Apocalyptic Materials – Biblical Research

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Apocalypticism And Early Christianity

The darker their present grew, the more desperate their condition in the later medieval period, the more eagerly did their minds turn to the comfort offered by the apocalyptic promises which predicted the end of their suffering and the dawn of their delivery. Growth Out of the Older.The Neo-Hebraic apocalyptic forms but one branch of Apocalyptic Literature, a species of literature exhibiting many ramifications, and represented in a complex but unbroken chain, from the time of the Maccabean War down to the close of the Middle Ages. It is characteristic of Apocalyptic Literature from its very beginning that it did not remain confined to its native Palestine. It made its way almost immediately to Hellenistic Alexandria, where it appears in the Greek language under the mask of the heathen Sibyl and with other mythological embellishments. Nor did this transplanting process take place only in apostolic times. In the course of its development the Christian apocalyptic drew freely from later Jewish sources, which, on the other hand, were often influenced directly or indirectly by the apocalyptic of the Church.

And the promises of the Restoration that were made by the prophets of old are just around the corner. So new prophets in the period of the Restoration have to address the community’s disappointment. The short Book of Haggai contains the words of the Prophet Haggai, spoken primarily to Zerubabbel, .

The reason for the adoption of pseudonymity is not entirely clear. The traditional explanation is that these writers had to attribute their writings to men of God prior to the time of Ezra , in order to have them accepted as authentic revelations. Yet it is questionable whether anyone would have been deceived by this tactic. Another suggestion is that they adopted pseudonyms to avoid persecution by the authorities of the day (but why not simple anonymity?). Another explanation given by some is that pseudonymity was merely a literary custom with no attempt to deceive the reader. More recently, pseudonymity has been explained in terms of “corporate personality,” the peculiar time-consciousness of the ancient Hebrews, and the proper name in Heb.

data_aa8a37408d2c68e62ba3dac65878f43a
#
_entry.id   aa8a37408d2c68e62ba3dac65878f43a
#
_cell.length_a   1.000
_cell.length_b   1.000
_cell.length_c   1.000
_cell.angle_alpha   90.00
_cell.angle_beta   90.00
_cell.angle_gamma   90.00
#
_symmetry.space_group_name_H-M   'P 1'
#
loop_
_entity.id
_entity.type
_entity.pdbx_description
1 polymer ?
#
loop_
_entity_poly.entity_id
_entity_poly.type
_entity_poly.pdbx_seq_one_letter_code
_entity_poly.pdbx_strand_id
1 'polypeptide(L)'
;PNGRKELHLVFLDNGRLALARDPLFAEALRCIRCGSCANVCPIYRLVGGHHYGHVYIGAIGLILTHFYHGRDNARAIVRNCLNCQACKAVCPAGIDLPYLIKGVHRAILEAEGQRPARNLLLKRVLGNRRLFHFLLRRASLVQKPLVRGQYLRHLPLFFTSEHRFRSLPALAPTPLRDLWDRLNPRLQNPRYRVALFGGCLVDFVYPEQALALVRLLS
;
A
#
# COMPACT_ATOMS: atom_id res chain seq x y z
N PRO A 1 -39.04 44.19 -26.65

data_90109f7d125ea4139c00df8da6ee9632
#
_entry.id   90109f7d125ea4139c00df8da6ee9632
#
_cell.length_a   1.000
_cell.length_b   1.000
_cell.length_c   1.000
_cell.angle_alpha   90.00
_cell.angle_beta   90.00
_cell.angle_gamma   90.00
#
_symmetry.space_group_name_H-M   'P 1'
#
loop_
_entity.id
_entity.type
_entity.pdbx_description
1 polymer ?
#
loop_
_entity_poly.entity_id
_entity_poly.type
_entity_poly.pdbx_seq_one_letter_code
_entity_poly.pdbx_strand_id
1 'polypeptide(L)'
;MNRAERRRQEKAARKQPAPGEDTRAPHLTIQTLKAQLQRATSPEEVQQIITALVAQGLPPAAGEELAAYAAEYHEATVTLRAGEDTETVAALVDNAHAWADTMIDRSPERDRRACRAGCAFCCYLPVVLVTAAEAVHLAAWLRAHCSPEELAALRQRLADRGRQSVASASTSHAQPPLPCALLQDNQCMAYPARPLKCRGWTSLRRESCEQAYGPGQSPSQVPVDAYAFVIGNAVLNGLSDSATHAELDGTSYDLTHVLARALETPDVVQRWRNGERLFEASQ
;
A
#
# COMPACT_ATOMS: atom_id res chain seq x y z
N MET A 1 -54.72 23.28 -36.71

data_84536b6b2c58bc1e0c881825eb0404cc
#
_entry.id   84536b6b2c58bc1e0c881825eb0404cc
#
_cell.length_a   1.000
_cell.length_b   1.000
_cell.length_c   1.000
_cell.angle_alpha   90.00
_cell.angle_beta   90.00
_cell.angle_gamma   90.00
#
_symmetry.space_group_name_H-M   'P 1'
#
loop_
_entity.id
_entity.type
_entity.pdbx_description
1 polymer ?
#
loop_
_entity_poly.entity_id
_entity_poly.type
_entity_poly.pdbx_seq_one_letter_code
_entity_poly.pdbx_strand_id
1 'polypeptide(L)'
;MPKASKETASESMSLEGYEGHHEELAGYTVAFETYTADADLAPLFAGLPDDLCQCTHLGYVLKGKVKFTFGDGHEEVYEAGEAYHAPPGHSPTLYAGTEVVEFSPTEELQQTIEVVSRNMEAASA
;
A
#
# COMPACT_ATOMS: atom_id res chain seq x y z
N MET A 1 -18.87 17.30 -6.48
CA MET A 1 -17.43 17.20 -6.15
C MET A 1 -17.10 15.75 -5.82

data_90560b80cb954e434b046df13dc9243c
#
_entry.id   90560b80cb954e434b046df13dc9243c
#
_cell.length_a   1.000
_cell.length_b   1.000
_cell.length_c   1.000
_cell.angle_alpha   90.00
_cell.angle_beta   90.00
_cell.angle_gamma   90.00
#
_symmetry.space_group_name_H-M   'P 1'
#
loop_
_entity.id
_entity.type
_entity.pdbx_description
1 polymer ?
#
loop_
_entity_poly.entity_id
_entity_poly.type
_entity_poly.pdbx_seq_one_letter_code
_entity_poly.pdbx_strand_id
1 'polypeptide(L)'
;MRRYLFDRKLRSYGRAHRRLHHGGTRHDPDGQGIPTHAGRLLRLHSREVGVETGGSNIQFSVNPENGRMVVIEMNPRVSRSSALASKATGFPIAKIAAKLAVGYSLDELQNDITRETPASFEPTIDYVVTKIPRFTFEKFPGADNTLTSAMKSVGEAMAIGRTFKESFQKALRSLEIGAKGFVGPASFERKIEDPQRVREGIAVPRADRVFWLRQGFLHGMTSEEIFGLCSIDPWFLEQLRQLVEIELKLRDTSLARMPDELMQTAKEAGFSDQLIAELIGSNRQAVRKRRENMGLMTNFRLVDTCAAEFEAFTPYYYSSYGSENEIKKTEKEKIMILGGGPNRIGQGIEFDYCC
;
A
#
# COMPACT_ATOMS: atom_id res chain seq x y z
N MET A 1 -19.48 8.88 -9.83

What is seen by the seer is written down, to be hidden away for many generations and faithfully preserved until the time of the end. In general tone and coloring the older apocalypse served as model for the Neo-Hebrew. It shows the same particularism and narrow nationalism that predominate in the later, according to which the kingdom of God means salvation for faithful Israel alone, but for the unrepentant heathen world damnation. Similarly the Christian apocalyptic grants future bliss only to the faithful adherents of the Church. In like manner, the gross sensuousness in the detailed description of the joys of the Messianic and supramundane world is quite common in the older apocalyptic.

But if you consult another Bible some of them only have three chapters, some have four — it can be confusing. In a second we’ll get to Daniel, but there are a few apocalyptic passages of varying length in other post-exilic books. SecondZechariah and, a little bit, the book of Joel, just to prepare us for Daniel. The idea is very influential in the Dead Sea Scrolls and in the writings of the New Testament of course. So a belief in personal immortality, a belief in a general resurrection of the dead — these arise from a negative view of this world as a place where justice can be obtained.

Another note of time is to be found in Baruch 28–“The measure and reckoning of the time are two parts, weeks of seven weeks.” This we regard as two jubilees–i.e. The point to be fixed is the time from which this century is to be reckoned. To our idea it must be from some event connected with the temple. Such an event was the dedication of the temple by Judas Maccabeus in the 148th year of the Seleucid era–that is, 163 BC. A century brings us exactly to the year of Pompey’s capture of Jerusalem and desecration of the temple. Thus three different lines converge in pointing to 60 or 59 BC as the date at which this book was written.

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